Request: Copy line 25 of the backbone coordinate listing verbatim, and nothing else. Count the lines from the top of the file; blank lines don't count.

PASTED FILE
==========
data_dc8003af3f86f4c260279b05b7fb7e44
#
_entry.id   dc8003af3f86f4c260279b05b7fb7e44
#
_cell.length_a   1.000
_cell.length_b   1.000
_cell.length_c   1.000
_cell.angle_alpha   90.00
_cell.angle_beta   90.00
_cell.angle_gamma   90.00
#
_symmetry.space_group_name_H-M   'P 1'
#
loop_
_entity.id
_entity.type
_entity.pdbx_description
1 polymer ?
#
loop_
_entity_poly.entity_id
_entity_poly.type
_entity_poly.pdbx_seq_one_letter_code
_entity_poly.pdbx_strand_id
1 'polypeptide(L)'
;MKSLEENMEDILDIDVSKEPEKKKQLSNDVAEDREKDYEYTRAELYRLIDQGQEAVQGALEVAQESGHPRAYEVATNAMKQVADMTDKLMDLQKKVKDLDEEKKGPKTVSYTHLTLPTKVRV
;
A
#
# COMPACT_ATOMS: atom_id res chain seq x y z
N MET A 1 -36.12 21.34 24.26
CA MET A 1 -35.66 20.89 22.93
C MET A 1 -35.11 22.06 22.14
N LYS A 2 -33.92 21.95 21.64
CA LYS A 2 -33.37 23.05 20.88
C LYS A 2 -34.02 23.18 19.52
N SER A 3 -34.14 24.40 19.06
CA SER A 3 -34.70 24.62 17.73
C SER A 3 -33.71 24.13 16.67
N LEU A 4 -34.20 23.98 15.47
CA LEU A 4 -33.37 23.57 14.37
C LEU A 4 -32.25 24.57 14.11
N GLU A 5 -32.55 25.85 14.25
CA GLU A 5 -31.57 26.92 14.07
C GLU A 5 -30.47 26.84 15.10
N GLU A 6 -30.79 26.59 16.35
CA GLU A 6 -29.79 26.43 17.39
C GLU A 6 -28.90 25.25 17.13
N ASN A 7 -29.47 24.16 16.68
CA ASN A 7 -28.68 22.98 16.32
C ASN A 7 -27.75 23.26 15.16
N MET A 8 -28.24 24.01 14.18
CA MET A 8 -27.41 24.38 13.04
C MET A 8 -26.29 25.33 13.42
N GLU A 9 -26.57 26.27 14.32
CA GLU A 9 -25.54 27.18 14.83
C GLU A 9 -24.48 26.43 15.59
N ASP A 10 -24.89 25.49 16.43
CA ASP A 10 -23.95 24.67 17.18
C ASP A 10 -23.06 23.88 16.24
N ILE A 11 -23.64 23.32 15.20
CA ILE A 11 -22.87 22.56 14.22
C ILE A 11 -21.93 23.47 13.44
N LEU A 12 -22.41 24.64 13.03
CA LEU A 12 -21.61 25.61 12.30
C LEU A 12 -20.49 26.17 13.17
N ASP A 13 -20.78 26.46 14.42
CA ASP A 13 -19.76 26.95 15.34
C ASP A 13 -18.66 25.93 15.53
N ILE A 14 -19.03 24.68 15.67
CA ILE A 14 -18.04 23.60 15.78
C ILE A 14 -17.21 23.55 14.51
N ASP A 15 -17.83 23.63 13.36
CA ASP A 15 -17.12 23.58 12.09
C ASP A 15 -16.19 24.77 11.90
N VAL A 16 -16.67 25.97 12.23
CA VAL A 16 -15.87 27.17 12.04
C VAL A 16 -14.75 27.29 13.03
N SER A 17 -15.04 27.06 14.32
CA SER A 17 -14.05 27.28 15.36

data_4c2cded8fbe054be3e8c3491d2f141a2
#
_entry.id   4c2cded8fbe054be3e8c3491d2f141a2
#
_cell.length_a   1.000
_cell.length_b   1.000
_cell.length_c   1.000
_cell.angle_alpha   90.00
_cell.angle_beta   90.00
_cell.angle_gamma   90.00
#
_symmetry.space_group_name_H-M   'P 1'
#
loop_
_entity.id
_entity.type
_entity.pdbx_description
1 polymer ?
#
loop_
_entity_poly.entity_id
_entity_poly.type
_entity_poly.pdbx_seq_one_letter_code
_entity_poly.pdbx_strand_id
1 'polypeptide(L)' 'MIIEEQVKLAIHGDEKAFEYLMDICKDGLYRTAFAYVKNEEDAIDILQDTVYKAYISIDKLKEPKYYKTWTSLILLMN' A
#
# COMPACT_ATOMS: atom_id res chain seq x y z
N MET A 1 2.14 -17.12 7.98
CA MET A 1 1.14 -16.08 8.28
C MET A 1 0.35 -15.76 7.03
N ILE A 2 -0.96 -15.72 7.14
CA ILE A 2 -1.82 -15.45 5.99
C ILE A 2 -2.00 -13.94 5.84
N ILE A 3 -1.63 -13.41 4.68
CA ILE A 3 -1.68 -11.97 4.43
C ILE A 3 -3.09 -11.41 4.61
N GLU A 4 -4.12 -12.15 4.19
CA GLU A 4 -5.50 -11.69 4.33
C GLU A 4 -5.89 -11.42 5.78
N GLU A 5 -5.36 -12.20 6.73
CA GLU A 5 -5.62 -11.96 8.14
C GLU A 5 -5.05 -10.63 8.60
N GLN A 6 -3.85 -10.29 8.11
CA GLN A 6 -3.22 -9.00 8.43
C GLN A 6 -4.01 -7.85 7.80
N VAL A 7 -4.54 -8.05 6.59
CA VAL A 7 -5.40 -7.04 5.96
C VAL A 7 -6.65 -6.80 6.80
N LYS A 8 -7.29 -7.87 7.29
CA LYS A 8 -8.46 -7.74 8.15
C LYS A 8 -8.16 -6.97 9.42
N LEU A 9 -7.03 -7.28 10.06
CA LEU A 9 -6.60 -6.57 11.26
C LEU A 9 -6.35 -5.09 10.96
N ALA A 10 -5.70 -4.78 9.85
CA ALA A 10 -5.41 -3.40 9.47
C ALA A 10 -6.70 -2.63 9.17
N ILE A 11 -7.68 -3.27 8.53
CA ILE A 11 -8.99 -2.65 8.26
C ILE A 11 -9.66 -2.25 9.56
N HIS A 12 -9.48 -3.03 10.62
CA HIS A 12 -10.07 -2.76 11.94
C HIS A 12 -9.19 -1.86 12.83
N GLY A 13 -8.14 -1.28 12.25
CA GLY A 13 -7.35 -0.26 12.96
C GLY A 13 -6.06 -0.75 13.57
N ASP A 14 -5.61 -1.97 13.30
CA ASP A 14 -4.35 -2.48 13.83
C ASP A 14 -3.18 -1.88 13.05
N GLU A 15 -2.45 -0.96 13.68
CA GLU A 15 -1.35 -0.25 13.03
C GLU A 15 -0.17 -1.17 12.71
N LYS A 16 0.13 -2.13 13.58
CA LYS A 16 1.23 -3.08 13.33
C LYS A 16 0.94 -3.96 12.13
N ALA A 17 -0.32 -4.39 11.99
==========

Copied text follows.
1 'polypeptide(L)'